Born on the Lower East Side in 1888, with its famous decades-old signs such as "Send a salami to your boy in the army" and window display of thank-you letters from former U.S. presidents, Katz's has repeatedly earned the moniker of most authentic New York deli. Generation after generation has stood before the carvers, watching as they skillfully slice a pile of pastrami, turkey, or corned beef by hand. And they've also passed through Katz's unique counter ticket system. On your way into the store, you're given a ticket, which serves as your check. When you order food your ticket is marked, adding to your total. When you've finally gotten your fill, you hand back your ticket at the cashier and settle up. It all sounds perfectly obvious but it is amusing to watch the confusion of first time visitors when handed their ticket on arrival. Speaking of visitors, you'll find people from all walks of life here enjoying enormous sandwiches, hot dogs, sauerkraut, and all sorts of crowd-pleasing favorites. Jane and Michael Stern praise Katz's in "Road Food" as the quintessential New York experience, which continually wows tourists and real New Yorkers alike.
And for you non-meat lovers out there, note that Katz's prides itself on carrying a variety of great vegetarian options. All of their delicious knishes are vegetarian. As are their split pea soup, potato latkes, and their classic noodle kugel. Most desserts are vegetarian as well, including New York Cheesecake and chocolate/cinnamon rugalach. And no Katz's meal would be complete without their in-house brined sour and half-sour pickles!
Here's the full history of this New York institution from the folks that built it:
In 1888, a small deli by the name of Iceland Brothers was established on Ludlow Street in New York’s Lower East Side by the Iceland brothers. Upon the arrival of Willy Katz in 1903, the name of the store was officially changed to "Iceland & Katz". Willy’s cousin Benny joined him in 1910, buying out the Iceland brothers to officially form Katz’s Delicatessen. Their landsman Harry Tarowsky bought into the partnership in April 1917. Katz’s Deli was moved across the street, to its present location, during the construction of the subway system. The vacant lot on Houston Street (pronounced "House-ton" after a Dutch emigrant of the same name) was home to barrels of meat and pickles until the present storefront facade was added between 1946-49.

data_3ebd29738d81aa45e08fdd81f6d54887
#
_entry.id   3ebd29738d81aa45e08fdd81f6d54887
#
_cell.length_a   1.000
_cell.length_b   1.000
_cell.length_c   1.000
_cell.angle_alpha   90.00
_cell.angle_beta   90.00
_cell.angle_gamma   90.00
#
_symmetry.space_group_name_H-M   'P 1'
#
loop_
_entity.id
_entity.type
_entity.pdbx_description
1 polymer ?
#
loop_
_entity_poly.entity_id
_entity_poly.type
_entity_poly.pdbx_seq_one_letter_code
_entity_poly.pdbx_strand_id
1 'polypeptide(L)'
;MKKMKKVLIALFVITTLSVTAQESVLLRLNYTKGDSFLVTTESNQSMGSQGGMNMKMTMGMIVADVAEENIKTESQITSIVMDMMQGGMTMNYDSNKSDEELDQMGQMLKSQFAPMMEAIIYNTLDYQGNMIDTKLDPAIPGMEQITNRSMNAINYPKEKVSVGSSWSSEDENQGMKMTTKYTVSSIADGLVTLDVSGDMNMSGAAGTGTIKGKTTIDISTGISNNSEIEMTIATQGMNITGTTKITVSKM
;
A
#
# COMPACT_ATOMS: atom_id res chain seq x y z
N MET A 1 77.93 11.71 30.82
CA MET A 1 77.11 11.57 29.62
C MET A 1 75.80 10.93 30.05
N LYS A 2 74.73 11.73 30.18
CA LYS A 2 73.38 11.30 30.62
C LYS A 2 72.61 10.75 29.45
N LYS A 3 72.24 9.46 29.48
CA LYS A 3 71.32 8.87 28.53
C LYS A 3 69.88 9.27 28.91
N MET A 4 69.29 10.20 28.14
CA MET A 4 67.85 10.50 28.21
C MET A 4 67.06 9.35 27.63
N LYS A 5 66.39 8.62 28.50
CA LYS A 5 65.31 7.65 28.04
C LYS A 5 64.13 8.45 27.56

In the early part of the twentieth century, the Lower East Side was home to millions of newly immigrated families. This, along with the lack of public and private transportation, forged a solid community such that Katz’s became a focal point for congregating. On Fridays the neighborhood turned out to enjoy franks and beans, a Katz tradition.
During World War II, the three sons of the owners were all serving their country in the armed forces, and the family tradition of sending food to their sons became the company slogan “Send A Salami To Your Boy In The Army.”
During the peak of the Yiddish theater, the restaurant was forever filled with actors, singers and comedians from the many theaters on 2nd Avenue, as well as the National Theater on Houston Street. Although the age of the Yiddish theater has passed, Katz's is still has its fair share of famous customers, whose photos now line our walls.
The next change in ownership took place when Willy Katz passed away, and his son Lenny took over for him. In the late 70’s, both Benny Katz and Harry Tarowsky passed away, leaving the store to Benny's son-in-law Artie Maxstein and Harry's son Izzy Tarowsky. However by the mid-1980’s, the new generation of owners realized that they had no immediate family of their own to whom they could leave the store. Long-time friend and restaurateur Martin Dell, along with son Alan (who was a chef and a manager at a neighboring deli) and son-in-law Fred Austin, officially bought into the partnership in 1988 on the 100th anniversary of the store.